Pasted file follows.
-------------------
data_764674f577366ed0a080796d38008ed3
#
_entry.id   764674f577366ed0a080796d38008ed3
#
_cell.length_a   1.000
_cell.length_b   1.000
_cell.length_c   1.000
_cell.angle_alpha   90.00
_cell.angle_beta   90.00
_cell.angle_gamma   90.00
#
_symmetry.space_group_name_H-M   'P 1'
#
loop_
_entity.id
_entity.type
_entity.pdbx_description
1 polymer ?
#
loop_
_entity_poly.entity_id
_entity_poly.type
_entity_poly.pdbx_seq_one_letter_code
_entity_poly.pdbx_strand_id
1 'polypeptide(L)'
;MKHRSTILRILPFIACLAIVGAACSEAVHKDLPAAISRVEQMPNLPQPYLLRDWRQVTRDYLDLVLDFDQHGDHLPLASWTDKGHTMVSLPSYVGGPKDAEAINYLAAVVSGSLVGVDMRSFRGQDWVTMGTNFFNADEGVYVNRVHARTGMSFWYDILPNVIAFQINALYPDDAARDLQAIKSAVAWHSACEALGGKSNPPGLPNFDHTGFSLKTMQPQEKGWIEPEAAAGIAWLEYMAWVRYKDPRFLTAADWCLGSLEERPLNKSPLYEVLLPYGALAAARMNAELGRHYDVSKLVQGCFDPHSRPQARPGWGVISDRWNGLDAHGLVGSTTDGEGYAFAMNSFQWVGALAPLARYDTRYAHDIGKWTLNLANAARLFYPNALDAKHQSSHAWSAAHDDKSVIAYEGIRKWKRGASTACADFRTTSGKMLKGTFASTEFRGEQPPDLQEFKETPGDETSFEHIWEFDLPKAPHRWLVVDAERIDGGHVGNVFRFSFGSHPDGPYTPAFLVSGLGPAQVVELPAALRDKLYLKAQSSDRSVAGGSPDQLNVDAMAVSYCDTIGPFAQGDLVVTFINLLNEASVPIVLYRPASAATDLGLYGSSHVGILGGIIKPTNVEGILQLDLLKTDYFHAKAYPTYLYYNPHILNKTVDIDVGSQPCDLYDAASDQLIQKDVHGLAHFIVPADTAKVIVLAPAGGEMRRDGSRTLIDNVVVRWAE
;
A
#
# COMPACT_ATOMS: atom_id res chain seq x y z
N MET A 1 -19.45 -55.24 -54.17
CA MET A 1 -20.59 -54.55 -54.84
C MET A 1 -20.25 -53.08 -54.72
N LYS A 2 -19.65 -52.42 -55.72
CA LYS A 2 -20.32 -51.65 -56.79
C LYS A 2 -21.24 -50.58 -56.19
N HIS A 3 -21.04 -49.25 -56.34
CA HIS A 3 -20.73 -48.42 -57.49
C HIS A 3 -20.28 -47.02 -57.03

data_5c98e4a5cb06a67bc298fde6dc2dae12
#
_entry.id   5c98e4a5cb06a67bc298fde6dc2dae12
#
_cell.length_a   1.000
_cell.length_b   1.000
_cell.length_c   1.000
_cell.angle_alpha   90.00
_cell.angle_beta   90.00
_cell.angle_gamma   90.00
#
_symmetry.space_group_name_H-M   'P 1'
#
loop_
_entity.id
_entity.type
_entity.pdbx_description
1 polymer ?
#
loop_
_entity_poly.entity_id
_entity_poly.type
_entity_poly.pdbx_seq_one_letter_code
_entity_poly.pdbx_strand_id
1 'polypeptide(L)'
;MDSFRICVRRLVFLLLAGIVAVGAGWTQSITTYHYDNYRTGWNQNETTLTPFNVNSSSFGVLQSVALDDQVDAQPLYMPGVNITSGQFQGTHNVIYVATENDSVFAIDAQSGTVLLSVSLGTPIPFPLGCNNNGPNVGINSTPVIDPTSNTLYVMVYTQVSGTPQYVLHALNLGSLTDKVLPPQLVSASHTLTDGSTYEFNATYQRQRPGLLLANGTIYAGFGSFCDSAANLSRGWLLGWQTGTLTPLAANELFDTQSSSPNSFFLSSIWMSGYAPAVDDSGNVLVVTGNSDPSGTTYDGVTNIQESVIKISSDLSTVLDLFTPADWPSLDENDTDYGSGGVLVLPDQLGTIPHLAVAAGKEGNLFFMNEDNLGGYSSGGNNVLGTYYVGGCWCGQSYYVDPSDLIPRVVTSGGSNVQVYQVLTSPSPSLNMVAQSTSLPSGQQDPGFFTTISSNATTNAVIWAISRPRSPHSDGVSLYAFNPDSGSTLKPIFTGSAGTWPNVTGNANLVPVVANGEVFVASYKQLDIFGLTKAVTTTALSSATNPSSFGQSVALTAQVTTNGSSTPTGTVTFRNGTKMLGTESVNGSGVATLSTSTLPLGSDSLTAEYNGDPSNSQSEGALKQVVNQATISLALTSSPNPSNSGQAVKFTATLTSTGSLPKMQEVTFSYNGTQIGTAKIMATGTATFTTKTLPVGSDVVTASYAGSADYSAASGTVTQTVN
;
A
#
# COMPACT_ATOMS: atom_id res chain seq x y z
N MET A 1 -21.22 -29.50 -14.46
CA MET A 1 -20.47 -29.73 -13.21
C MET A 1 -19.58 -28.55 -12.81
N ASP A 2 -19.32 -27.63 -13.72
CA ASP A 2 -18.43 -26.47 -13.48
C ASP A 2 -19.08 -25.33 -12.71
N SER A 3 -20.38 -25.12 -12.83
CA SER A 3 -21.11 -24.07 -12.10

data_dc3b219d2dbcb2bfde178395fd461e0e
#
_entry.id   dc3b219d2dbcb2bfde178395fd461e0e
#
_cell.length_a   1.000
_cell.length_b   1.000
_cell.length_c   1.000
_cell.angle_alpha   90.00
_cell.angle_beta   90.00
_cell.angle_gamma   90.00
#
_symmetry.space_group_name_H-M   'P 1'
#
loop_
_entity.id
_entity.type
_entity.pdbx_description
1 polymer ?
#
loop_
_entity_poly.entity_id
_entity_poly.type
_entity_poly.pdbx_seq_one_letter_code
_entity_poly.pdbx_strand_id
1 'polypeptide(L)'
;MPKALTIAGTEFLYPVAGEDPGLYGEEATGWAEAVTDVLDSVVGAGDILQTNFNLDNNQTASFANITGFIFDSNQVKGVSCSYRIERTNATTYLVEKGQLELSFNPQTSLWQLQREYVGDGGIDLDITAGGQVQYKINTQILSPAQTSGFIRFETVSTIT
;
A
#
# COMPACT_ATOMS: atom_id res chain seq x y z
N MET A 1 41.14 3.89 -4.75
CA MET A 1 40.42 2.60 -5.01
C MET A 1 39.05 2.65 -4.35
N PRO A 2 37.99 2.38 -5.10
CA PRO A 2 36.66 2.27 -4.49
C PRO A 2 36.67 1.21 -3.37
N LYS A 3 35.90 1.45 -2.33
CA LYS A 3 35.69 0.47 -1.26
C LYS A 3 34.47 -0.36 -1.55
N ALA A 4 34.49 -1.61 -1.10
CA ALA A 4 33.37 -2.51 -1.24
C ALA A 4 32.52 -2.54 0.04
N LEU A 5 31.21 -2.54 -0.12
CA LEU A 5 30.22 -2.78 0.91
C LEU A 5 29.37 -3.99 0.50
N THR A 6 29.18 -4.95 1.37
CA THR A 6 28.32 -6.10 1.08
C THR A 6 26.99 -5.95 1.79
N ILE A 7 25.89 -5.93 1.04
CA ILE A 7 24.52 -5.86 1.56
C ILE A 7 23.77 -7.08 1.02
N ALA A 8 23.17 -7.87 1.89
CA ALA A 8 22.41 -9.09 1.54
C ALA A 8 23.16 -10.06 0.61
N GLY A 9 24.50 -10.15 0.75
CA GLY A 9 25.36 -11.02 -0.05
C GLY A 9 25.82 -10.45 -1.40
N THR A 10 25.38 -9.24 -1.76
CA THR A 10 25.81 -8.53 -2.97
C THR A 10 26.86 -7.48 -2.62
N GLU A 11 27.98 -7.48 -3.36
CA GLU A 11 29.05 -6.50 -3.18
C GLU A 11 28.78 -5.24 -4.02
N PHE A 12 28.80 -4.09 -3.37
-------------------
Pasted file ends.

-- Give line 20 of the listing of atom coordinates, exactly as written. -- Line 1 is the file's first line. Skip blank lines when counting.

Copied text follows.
loop_